Are You Accidentally Reinforcing Bad Dog Behavior?
Why Dogs Bark
Some dogs learn to use barking to get your attention. Many dogs bark because (it seems, anyway) they like to hear themselves talk. Shetland Sheepdogs bark at the footfall of a squirrel from two days ago. Some dogs bark out of stress, arousal, or even boredom (which can also be stressful). And some breeds, such as Beagles, Akbash, Great Pyrenees, Anatolian Shepherd Dogs, and Lhasa Apsos, were specifically bred to bark as part of their jobs (such as herding, hunting, and guarding).
Reducing or even eliminating barking from the dog's behavior repertoire is not impossible; it just isn't the easiest “bad” behavior to get rid of—especially if you've been reinforcing it in the past.
As hard as this may seem, the best thing to do is to completely ignore the dog. Walk out of the room, put earplugs in, do whatever you have to do to not react to your dog. Then after five seconds to five minutes of no barking (depending on the length of time the dog was barking), reinforce the dog for the quiet behavior. The longer the dog barks, the longer the quiet behavior should be. Reinforce too soon after five minutes of barking and that will be what you'll get more of.
If you give in and respond to the dog's barking after, let's say, three minutes, then you've just reinforced three minutes of barking. If you then try again and blow your cool after 10 minutes, you've now reinforced 10 minutes of barking. You get the picture.
You can set the dog up not to bark. Let's say when you walk into the vet's office, your dog barks. So stop him from barking before you get to the door. Keep his focus on you by using treats as you walk up to the door. (Practice your door etiquette beforehand.) As soon as you're both in the door, reengage his focus and heavily reward him for paying attention to you. Keep him busy with silly pet tricks while you're in the waiting room.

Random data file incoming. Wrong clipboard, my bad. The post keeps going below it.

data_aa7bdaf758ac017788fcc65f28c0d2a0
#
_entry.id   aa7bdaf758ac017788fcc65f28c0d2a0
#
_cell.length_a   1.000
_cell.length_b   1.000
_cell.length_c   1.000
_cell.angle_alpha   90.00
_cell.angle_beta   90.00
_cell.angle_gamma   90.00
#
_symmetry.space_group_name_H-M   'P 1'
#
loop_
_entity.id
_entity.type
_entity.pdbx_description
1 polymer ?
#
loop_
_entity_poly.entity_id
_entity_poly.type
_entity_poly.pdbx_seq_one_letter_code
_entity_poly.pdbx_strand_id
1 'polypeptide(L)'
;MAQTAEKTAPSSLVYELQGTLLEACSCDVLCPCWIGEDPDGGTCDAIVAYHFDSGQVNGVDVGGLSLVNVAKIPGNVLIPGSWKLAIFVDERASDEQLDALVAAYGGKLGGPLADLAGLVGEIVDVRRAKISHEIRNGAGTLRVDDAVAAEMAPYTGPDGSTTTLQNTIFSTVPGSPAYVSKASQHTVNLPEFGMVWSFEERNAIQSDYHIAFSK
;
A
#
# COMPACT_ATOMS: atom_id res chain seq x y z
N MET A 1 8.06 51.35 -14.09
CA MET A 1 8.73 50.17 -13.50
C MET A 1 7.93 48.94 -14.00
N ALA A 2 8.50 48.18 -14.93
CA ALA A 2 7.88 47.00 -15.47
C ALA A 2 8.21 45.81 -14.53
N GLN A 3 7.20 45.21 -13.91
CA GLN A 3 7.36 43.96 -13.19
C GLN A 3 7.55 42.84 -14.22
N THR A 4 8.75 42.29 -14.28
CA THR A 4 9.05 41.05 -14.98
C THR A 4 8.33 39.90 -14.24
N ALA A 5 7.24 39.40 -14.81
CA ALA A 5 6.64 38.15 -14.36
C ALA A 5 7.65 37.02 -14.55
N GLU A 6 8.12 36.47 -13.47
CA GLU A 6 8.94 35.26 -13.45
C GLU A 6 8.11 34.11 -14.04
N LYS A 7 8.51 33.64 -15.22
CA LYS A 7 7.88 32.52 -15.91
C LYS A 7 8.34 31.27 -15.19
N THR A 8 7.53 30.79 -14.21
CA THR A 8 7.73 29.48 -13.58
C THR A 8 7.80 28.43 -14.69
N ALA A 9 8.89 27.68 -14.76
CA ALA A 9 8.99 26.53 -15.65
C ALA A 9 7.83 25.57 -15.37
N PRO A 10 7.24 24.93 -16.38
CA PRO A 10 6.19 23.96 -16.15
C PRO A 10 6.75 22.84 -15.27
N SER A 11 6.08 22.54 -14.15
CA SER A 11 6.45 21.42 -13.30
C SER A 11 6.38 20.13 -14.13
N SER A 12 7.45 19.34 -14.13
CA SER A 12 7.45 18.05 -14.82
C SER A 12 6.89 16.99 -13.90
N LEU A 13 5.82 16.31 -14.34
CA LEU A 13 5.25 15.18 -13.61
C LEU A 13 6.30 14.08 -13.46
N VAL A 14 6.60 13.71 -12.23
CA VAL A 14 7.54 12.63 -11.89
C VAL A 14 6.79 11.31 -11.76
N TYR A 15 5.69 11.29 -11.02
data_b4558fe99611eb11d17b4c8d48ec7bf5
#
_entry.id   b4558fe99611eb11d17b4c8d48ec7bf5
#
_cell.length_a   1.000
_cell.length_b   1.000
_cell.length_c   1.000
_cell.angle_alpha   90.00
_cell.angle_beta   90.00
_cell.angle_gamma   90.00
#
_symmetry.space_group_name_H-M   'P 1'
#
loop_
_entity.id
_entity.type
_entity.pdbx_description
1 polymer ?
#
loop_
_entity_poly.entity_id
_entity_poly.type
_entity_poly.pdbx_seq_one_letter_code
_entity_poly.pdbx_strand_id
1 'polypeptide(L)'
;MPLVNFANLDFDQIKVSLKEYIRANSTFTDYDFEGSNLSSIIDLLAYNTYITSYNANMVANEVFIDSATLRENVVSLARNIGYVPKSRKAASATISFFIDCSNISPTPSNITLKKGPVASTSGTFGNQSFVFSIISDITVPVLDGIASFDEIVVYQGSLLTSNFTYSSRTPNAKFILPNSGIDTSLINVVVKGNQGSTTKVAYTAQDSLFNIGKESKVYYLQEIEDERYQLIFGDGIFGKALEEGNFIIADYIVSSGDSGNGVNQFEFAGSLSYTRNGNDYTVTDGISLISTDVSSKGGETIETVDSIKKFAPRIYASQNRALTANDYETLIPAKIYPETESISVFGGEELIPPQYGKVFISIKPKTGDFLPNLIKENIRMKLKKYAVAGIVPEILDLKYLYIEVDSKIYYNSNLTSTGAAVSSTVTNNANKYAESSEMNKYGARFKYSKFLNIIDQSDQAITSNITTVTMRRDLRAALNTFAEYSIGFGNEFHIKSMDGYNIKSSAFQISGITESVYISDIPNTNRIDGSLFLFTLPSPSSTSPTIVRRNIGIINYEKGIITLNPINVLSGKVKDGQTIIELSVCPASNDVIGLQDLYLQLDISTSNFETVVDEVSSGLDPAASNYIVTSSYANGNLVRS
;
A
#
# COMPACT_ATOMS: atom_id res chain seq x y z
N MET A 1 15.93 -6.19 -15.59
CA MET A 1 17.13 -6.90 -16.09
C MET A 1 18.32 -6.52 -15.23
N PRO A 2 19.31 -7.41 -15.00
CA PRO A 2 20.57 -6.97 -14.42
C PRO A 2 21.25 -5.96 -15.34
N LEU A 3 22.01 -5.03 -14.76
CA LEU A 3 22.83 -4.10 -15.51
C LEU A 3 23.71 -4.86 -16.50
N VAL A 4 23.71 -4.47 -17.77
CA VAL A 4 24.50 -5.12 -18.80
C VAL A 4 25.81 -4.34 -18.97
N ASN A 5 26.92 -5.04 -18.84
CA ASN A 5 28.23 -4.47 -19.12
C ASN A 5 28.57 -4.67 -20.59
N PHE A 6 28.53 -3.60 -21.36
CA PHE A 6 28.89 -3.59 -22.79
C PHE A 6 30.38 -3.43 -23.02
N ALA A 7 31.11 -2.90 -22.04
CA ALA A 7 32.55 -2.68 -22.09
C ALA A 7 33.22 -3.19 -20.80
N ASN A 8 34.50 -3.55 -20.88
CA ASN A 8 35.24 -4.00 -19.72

No matter the situation, as long as you know your dog will react, set him up to be quiet. If he barks in crowds, stay farther away and reinforce quiet behaviors. If he barks at kids running, enlist the neighborhood kids to help you. Have them walk by slowly, reinforcing your dog for not barking. Then have them slowly jog by, then run by, and then maybe even add that ear-piercing scream that most kids know how to do, all the while reinforcing your dog for quiet behaviors.
Start these progressions at a large distance and then gradually decrease the distance. If at any time your dog barks, do not reinforce him by comforting him, yelling at him, or jerking the leash. Just wait until he calms down for at least five seconds, give him something else to do, and then reinforce for quiet behaviors.
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Excerpted from The Complete Idiot's Guide to Positive Dog Training © 2005 by Pamela Dennison. All rights reserved including the right of reproduction in whole or in part in any form. Used by arrangement with Alpha Books, a member of Penguin Group (USA) Inc.
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